late 14c., necessite, "constraining power of circumstances; compulsion (physical or moral), the opposite of liberty; a condition requisite for the attainment of any purpose," from Old French necessité "need, necessity; privation, poverty; distress, torment; obligation, duty" (12c.), from Latin necessitatem (nominative necessitas) "compulsion, need for attention, unavoidableness, destiny," from necesse (see necessary). Meaning "condition of being in need, want of the means of living" in English is from late 14c.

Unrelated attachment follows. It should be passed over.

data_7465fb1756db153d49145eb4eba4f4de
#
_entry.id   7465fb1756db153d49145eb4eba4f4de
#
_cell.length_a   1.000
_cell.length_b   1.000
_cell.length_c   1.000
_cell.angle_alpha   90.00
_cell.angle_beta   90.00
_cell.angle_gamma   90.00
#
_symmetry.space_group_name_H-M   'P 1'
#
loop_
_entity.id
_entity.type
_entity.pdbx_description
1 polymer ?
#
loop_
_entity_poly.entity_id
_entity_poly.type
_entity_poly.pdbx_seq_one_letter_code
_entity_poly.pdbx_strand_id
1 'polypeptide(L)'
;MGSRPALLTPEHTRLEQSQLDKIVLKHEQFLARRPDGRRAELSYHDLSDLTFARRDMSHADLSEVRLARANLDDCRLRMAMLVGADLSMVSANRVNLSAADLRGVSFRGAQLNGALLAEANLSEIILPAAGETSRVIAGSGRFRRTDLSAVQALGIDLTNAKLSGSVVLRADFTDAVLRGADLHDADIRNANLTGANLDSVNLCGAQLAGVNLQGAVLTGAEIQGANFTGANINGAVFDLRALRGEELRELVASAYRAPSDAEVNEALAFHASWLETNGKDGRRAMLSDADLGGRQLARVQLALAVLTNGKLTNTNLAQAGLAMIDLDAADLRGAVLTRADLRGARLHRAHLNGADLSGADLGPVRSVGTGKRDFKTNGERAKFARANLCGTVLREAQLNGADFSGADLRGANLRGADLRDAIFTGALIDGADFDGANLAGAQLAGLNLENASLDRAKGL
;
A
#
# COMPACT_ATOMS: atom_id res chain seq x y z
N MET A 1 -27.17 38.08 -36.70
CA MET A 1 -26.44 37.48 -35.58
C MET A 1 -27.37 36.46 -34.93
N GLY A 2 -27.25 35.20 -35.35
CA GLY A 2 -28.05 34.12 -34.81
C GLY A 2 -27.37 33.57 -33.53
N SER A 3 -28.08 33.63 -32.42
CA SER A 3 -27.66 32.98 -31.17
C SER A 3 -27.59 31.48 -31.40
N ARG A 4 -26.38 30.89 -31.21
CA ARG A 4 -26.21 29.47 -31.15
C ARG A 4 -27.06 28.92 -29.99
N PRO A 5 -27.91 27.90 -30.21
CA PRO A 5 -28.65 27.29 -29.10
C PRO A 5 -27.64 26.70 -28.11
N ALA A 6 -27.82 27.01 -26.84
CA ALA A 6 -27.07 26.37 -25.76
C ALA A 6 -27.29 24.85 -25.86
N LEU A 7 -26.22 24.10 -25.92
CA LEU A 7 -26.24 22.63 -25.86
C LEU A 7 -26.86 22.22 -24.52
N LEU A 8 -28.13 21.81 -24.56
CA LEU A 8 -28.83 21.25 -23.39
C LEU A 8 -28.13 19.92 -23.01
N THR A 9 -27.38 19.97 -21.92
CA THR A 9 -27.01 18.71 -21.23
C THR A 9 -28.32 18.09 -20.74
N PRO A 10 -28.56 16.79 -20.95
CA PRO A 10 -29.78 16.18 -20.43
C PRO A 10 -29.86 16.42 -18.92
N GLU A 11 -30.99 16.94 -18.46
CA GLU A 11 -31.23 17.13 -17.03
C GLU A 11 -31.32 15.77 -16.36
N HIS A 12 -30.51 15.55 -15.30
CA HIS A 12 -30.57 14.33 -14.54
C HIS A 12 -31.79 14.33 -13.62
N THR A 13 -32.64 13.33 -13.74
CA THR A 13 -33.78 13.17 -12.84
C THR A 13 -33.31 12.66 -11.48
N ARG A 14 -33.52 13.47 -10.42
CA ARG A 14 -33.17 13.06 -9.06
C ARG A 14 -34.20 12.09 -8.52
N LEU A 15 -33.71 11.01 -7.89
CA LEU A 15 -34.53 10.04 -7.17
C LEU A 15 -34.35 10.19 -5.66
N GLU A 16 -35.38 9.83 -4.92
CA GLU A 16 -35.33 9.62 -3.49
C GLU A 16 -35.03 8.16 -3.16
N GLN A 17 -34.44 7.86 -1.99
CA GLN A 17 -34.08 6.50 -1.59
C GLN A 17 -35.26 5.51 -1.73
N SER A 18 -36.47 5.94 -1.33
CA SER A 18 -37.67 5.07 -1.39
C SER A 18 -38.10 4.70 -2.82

Necessity is the Mother of Invention. [Richard Franck, c. 1624-1708, English author and angler, "Northern Memoirs," 1658]
To maken vertu of necessite is in Chaucer. Related: Necessities.